Bennie Fowler of the Denver Broncos dove into the end zone in an attempt to catch a pass and came down hard on the turf. Seconds later Fowler got up and tried running back to the huddle only to lose his balance and fall back down. This play was immediately spotted by Dr. Chris Nowinski, President of the Concussion Legacy Foundation, and he commented on the severity of the injury and mentioned Brock.
“This is why we do what we do,” said Dan Sawyer, CEO of Brock USA. “It’s not just in the NFL. People need to realize that, yes, this is where the focus and attention is placed, but the field is the one piece of safety equipment that all these athletes use. Whether it’s soccer, football, field hockey, baseball, pros or youth, the field is a major factor when it comes to sports concussions.”
Fowler did leave the game with a concussion, but he wasn’t the only player to leap into the air only to have a direct head-to-turf collision. Jeremy Hill, running back for the Cincinnati Bengals, dove over the mass of bodies at the line of scrimmage only to be upended and land directly on his head. The ball came loose from the awkward way his body contorted when it met the turf, and that’s where the commentary chose to stay – “was it a fumble or not?” Not, whether or not Hill had suffered a concussion.
Nowinski’s tweet during the game fanned the flames of the controversy surrounding the NFL and head injuries. Many people retweeted or liked the post, but the comments were divided. Some cringed at the violence of the play, others trumpeted arguments claiming concussions are part of the game.
“I guess in the perfect world, we all just stay bubble wrapped in our rooms so nobody gets hurt,” responded @goggins_matt.
“I just watched 2 drunks butt heads and knock each other out we should ban everything god help us,” commented @gkillo2.
This type of injury dismissal has clouded the conversation and stalled progress in all sports in regards to changes necessary to prevent or lessen the impact of sub-concussive blows and concussions. One tweet that stood out from the chatter was from Kent Johnson, “How many NFL players would be DQ’d by standing 8-count in a typical game?”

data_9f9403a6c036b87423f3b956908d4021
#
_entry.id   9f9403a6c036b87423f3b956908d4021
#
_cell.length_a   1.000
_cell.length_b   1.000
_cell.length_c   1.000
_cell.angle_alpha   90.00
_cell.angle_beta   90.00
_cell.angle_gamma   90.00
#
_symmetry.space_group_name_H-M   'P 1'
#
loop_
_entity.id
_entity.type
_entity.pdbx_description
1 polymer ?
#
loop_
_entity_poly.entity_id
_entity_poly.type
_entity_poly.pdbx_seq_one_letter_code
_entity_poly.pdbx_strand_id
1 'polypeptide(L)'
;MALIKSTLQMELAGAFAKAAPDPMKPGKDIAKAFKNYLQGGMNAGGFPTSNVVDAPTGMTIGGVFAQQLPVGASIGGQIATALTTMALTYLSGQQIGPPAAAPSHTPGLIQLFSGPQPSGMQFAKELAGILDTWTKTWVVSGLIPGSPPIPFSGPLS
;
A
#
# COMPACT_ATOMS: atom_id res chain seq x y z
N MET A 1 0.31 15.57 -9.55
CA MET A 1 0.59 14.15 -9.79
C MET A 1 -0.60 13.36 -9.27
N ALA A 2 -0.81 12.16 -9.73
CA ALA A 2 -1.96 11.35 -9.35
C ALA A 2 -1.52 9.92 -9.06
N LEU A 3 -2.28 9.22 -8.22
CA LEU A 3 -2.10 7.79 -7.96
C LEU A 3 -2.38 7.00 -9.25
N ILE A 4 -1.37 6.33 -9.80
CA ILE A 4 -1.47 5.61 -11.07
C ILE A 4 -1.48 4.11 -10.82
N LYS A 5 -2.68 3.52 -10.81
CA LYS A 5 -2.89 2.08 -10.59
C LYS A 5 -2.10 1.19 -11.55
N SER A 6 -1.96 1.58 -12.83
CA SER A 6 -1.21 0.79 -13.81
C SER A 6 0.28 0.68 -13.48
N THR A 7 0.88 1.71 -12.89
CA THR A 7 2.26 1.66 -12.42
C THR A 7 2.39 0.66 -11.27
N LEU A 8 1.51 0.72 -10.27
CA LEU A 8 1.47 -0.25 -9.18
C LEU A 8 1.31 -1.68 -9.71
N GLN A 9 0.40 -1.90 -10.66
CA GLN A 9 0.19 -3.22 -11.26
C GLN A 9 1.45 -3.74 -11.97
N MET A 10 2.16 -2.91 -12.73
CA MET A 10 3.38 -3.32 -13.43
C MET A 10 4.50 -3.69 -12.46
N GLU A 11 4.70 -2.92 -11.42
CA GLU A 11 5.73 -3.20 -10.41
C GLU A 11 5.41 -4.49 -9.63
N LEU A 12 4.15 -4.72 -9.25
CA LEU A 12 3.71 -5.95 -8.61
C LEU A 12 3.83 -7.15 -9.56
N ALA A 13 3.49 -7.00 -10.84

The “Standing-8 Count” rule references the authority given to boxing officials to deem a boxer unable to continue in a fight resulting in a “Technical Knockout” or “TKO.” This is something many leagues have not implemented for turf sports even though many of the classic symptoms of boxers can be seen on rugby and football fields. Players suffering major blows then stumbling or having a dazed expression from brain trauma can be directly compared to a boxer feeling a major right hook. A soccer or football player may not be “punch drunk,” but their bodies are feeling the same symptoms.
Giving authority to league officials to declare a player unfit to continue in a game may receive major pushback due to several factors. A team whose player is deemed unfit may claim bias against the officials for forcing a star player to sit. Or the opposite may occur where an official allows a concussed player to continue playing and the player does significantly more damage in subsequent plays. The rules for giving officiants the authority to declare players unfit to continue would have to be thoroughly vetted and officials would then have to undergo significant training to be able to recognize symptoms and diagnose players, but this rule change would take the onus off the team’s doctors and athletic trainers and put the call on an unbiased third party.